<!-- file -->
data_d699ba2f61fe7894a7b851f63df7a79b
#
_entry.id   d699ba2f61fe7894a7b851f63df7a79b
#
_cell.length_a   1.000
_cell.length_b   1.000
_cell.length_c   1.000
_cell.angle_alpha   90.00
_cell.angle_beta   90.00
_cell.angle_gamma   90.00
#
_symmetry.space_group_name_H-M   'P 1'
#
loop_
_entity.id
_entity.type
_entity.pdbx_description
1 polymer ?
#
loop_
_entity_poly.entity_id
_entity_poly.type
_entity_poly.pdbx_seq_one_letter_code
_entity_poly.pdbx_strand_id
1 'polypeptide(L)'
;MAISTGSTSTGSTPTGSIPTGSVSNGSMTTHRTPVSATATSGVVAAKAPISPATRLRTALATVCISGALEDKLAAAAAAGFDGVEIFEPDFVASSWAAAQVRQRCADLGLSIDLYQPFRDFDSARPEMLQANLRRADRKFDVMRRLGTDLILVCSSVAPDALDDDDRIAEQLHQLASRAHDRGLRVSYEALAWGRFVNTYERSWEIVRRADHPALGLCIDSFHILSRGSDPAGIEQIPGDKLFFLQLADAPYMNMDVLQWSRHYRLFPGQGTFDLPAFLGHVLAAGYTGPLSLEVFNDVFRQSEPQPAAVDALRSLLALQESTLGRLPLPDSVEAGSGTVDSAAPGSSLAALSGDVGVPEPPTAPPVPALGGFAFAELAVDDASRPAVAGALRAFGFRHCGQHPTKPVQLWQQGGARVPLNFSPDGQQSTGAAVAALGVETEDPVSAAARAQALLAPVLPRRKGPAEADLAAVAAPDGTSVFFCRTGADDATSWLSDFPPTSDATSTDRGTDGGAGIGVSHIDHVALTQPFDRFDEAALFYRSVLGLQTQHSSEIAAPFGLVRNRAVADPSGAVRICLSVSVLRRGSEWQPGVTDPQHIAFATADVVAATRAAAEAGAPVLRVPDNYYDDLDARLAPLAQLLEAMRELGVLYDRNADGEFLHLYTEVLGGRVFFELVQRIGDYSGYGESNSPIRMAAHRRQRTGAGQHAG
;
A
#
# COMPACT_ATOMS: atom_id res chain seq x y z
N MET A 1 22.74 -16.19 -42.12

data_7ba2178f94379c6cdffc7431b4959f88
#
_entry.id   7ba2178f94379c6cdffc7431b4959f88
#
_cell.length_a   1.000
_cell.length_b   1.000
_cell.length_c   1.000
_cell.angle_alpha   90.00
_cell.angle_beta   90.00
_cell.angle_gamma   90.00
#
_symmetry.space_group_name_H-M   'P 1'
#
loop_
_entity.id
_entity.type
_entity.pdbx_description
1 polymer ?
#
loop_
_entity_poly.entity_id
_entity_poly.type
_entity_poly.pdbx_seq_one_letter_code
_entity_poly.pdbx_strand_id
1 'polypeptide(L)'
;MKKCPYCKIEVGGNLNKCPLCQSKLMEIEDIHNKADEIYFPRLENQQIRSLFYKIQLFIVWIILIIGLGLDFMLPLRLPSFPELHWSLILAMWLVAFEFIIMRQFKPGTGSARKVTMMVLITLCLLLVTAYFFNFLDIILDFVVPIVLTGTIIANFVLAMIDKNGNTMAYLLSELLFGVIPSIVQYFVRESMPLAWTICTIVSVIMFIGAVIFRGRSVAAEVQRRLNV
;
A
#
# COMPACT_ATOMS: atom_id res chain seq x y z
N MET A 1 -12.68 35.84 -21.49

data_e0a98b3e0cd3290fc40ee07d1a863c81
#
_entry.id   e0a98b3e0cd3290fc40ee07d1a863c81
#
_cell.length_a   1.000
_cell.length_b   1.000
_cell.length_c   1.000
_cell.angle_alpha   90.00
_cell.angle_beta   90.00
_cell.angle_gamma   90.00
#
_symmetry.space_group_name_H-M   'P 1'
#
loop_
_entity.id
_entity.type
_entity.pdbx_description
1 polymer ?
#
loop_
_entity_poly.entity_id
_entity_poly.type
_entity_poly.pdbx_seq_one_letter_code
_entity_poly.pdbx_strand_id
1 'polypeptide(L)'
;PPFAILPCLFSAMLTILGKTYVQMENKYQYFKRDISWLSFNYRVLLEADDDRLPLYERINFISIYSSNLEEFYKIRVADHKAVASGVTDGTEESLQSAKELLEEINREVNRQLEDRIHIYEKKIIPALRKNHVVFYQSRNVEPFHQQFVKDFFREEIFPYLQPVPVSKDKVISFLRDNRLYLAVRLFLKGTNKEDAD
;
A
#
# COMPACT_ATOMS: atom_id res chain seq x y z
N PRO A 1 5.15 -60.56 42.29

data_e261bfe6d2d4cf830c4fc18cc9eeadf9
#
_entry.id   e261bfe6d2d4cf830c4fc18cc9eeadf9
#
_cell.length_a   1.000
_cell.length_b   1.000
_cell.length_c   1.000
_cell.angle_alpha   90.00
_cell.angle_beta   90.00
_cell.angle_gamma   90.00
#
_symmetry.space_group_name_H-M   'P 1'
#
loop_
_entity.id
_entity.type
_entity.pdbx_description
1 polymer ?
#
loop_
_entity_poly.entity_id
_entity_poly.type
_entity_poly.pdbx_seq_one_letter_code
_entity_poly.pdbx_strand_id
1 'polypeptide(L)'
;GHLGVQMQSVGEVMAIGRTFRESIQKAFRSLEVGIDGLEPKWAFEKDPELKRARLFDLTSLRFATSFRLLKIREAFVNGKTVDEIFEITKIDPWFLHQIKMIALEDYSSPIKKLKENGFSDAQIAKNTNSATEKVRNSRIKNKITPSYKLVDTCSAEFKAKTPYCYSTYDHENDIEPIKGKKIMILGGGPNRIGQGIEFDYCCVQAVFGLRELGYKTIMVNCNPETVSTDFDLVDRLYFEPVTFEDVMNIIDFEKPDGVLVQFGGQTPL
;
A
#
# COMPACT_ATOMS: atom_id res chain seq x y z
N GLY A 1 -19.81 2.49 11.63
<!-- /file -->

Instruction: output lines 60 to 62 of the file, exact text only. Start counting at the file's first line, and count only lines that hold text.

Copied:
#
# COMPACT_ATOMS: atom_id res chain seq x y z
N MET A 1 -12.68 35.84 -21.49